Tuesday, February 15, 2011

Motorcycles inspire new lifestyle in the early 1970's

If you've ever seen On Any Sunday, you'll notice a group of kids riding chopped Schwinn Stingray bicycles during the opening scene. Those kids would buy a stock bike store bike, remove a bunch of un-cool parts, like reflectors and chain guards, slap on some knobby tires, and seek out a dirt track that they could imitate their motorcycle heroes on. The sport of BMX was born.

California was the hotbed of early BMX, originally known as BX, or Bicycle Cross. As the underground sport grew in popularity, people in the motorcycle and hot rod industry took note. Bicycle design started to evolve. People started custom manufacturing parts, and later complete bikes. One of the first companies to evolve into a serious and innovative BMX manufacturer was Redline. Redline was started in 1970 by Linn Kastan and Mike Konle. Mike was a speedway racer, crane operator, and occasionally machined parts for a high-end frame company called Trackmaster. Linn was a welder for Trackmaster. They partnered up and began to manufacture light weight frames for TT, Speedway, Flattrack and Motocross. In 1974, Redline's most popular part was replacement motorcycle swingarms. Enter Pedaler's West bike shop. They challenged Redline to design a replacement fork that would take the abuse these kids were showing their bikes. Redline was equal to the task, and that year, Redline created the first chromoly fork of a tubular design. Nickle plating added that competition look the kids were after. It was an instant hit. In 1975, Redline developed their first frame. Using competition motorcycles as their model, they created a frame with square tubing in the rear triangle portion, a round top tube, and down tube, and a gusset to strengthen the neck. Coupled with the Redline Chromoly fork, and nickle plated to perfection, they set the industry standard for what was to come.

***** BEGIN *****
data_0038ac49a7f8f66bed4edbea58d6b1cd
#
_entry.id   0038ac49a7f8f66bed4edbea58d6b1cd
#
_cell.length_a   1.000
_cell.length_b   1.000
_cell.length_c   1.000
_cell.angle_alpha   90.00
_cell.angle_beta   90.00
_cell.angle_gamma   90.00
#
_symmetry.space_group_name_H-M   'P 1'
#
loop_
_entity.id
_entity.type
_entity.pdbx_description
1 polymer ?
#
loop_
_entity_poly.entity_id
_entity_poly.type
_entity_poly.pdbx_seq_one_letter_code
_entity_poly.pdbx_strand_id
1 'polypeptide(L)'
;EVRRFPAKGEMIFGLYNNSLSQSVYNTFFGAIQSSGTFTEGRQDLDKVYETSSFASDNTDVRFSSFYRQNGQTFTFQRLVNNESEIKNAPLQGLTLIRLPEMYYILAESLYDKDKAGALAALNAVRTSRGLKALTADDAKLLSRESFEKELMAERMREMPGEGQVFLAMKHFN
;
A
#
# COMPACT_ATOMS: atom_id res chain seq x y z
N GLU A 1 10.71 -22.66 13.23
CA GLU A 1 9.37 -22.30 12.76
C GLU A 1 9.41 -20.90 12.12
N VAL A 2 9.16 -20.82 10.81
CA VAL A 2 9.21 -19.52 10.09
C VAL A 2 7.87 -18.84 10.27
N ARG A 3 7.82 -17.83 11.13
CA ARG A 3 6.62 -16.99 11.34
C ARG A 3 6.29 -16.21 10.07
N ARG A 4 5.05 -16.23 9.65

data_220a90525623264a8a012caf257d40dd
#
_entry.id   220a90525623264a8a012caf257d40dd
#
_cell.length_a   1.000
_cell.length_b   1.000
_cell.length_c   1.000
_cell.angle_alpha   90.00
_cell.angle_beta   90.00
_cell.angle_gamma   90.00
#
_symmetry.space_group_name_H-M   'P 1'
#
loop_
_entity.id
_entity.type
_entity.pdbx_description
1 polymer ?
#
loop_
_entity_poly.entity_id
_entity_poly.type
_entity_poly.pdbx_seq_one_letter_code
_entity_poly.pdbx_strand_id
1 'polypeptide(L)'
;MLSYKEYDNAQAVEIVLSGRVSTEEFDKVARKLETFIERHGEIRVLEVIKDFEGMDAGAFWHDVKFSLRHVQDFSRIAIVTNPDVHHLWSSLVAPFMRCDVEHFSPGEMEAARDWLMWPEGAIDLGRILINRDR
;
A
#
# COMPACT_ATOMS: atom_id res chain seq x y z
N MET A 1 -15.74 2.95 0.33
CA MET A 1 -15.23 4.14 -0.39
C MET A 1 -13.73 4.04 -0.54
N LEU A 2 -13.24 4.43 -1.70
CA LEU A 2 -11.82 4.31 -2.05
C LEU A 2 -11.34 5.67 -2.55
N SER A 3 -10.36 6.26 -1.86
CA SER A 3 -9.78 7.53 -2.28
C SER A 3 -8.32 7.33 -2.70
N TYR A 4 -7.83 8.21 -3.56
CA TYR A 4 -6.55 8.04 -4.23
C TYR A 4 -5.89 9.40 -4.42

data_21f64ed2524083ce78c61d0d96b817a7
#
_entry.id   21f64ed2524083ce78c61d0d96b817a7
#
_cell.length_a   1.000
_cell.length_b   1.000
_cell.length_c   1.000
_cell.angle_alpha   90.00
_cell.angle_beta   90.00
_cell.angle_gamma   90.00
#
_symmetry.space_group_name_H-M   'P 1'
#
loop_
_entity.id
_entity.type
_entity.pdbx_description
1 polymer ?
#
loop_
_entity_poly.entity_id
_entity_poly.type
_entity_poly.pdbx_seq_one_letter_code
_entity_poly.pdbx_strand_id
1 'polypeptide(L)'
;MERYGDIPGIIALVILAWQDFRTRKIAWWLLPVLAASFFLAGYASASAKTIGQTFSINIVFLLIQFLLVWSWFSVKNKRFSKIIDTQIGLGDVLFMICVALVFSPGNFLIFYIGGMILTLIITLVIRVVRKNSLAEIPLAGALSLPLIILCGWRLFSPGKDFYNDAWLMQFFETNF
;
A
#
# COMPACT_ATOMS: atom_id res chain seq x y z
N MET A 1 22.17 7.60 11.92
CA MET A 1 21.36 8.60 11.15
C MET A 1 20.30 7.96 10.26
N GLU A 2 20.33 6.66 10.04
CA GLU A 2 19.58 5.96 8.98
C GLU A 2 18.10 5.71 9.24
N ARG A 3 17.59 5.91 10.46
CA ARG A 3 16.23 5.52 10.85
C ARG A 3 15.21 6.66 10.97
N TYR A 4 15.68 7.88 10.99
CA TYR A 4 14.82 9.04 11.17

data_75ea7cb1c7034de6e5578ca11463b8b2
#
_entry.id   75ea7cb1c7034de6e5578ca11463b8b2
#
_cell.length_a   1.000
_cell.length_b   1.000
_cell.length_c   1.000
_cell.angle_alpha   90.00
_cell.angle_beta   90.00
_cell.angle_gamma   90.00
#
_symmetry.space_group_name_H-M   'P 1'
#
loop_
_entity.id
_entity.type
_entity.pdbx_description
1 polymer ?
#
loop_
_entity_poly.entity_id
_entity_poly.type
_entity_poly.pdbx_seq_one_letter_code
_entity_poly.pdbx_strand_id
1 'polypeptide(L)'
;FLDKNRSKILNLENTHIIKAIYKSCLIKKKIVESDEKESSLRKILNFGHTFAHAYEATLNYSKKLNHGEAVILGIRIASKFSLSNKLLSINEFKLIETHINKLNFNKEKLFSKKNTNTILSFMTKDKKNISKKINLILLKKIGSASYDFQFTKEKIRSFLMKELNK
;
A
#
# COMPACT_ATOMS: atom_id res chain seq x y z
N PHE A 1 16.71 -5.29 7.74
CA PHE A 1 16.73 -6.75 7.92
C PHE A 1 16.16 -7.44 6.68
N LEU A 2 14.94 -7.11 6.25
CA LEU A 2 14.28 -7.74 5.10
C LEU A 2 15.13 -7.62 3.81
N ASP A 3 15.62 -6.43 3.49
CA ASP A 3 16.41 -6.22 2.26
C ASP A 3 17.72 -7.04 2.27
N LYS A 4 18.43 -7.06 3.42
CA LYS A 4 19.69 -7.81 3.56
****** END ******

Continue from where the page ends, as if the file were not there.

1. duder's check out joe kid on a stingray.... super badical...

  2. Joe Kids On A Stingray is an awesome documentary. I own it. Working on getting Lucas a copy too.

  3. I meant "Kid", not "Kids". Too bad you can't edit your own comment.